As extreme weather events become more frequent and intensify, exposure to flooding events is likely to grow
As extreme weather events become more often and intensify, the number of people and places exposed to flooding events is likely to grow.
But until now, surprisingly little was known about how floodplain development patterns vary across communities.
A new study from researchers at the University of North Carolina shows that new housing construction in flood-prone areas has contributed to increasing risk across NC despite community and government efforts to reduce flood damage. The study, published in the Journal of the American Planning Association, shows that more than ten new residences have been built in the state's 100-year floodplains for every residence removed through government buyouts (programs that purchase flood-prone property and restore it to open space).
"We've been putting more and more people in harm's way, and we see that pattern across the state—in coastal and inland communities, in urban and rural areas," said Miyuki Hino, an assistant professor in the Department of City and Regional Planning and a Faculty Fellow at the Carolina Population Center. "Communities across the state are working to reduce their flood risk through buyouts, elevating homes, and upgrading infrastructure, but it's harder to see those benefits when we're adding more houses and people to floodplains at the same time."
Hino and a team of researchers analyzed new construction across five million parcels in the State of North Carolina (U.S.) to develop standardized measures of floodplain development and evaluate the relationships between flood risk management effort and development outcomes.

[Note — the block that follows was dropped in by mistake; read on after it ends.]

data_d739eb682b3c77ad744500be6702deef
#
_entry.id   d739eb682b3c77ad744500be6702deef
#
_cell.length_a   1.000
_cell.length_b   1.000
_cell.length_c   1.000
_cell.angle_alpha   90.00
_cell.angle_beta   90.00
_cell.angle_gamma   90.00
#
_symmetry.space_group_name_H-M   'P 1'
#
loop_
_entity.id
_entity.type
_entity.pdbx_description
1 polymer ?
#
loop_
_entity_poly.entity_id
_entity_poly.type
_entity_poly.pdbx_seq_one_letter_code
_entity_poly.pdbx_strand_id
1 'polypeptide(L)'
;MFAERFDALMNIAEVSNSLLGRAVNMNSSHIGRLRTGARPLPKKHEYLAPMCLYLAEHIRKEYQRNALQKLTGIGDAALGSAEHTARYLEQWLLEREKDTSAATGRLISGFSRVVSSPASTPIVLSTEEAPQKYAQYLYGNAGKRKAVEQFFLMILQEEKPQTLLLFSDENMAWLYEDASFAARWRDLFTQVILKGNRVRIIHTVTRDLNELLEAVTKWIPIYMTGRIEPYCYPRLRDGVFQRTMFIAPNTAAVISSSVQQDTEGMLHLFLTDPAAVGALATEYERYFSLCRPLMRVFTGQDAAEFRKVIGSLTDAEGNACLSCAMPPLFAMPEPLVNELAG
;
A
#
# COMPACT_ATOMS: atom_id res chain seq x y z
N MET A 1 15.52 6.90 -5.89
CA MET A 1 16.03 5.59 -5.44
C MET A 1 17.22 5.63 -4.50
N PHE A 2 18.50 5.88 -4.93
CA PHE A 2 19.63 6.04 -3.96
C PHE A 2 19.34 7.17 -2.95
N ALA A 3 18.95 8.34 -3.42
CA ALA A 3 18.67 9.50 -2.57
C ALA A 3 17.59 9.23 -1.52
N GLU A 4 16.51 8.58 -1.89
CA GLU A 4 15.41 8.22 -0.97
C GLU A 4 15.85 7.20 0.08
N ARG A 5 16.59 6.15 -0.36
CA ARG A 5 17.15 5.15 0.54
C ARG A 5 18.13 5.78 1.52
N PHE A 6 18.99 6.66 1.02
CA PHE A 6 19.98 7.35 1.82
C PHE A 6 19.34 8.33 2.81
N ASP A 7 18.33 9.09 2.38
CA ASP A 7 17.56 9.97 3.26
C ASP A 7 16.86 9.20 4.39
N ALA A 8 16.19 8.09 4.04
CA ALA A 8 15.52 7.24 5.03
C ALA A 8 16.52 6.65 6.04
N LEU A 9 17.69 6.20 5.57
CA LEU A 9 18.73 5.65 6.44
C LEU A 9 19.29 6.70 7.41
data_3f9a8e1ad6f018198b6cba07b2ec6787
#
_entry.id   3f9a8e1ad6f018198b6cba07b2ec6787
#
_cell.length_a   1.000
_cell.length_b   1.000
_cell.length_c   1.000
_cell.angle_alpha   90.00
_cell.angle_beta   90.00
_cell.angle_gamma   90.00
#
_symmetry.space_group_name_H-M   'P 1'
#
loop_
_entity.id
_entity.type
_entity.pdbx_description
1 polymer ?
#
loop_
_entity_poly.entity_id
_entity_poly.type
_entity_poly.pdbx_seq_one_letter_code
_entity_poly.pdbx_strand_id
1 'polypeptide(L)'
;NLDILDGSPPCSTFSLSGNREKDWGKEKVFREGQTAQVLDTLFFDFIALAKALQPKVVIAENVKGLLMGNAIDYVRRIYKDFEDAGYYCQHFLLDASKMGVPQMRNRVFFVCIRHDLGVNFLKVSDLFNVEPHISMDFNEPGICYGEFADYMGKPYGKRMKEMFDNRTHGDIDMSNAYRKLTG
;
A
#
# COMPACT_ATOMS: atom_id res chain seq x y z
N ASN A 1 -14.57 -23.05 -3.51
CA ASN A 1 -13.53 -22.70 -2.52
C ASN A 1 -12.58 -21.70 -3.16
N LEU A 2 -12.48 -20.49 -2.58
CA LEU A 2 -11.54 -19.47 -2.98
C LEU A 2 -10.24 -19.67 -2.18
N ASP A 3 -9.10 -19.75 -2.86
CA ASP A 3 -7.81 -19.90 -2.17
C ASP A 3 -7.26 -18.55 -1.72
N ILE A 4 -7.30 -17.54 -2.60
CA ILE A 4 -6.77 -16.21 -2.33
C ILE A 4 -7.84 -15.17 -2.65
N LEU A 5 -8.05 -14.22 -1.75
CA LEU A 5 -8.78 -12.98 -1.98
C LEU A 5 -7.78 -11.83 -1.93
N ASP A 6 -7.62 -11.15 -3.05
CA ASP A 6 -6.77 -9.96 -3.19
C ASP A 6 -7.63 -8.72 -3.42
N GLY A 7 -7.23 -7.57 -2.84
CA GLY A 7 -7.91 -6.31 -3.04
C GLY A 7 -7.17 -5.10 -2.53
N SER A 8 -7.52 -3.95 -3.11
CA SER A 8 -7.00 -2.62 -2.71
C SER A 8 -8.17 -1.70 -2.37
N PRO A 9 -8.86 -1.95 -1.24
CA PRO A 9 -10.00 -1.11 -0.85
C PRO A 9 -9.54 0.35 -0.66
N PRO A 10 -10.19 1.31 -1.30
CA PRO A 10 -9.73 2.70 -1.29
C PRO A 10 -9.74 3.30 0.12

"We find that community effort towards flood risk management doesn't always correspond to limiting floodplain development," said co-author Antonia Sebastian, Assistant Professor in the Department of Earth, Marine and Environmental Sciences (EMES). "Rather, communities rewarded by FEMA for high effort were continuing to allow more housing to be developed in the floodplain."
Local governments play a critical role in flood risk management. Knowing where communities are building in floodplains—and what measures can encourage growth in less hazardous areas—is important for reducing damages and risks.
"Strategic planning and zoning can encourage growth in safer areas and maximize open space in floodplains," said Hino. "As we see heavier downpours and wetter hurricanes, managing development is critical to reducing flood damages in the long term."
Another member of the team, Todd BenDor, the Distinguished Professor of Sustainable Community Design in the Department of City and Regional Planning and the UNC Institute for the Environment, noted that "we have long assumed that communities across the state have continued building in floodplains, at least to some extent. But, the sheer scale of this construction is really surprising, especially in that it dwarfs the large-scale efforts to move homes out floodplains and out of harm's way. The enormous public costs of buyouts are also shared by local governments—in many cases, the same local governments encouraging new building in floodplains. Today's new floodplain construction may be tomorrow's buyouts."
More information: Miyuki Hino et al, Growing Safely or Building Risk?, Journal of the American Planning Association (2023). DOI: 10.1080/01944363.2022.2141821
Provided by University of North Carolina at Chapel Hill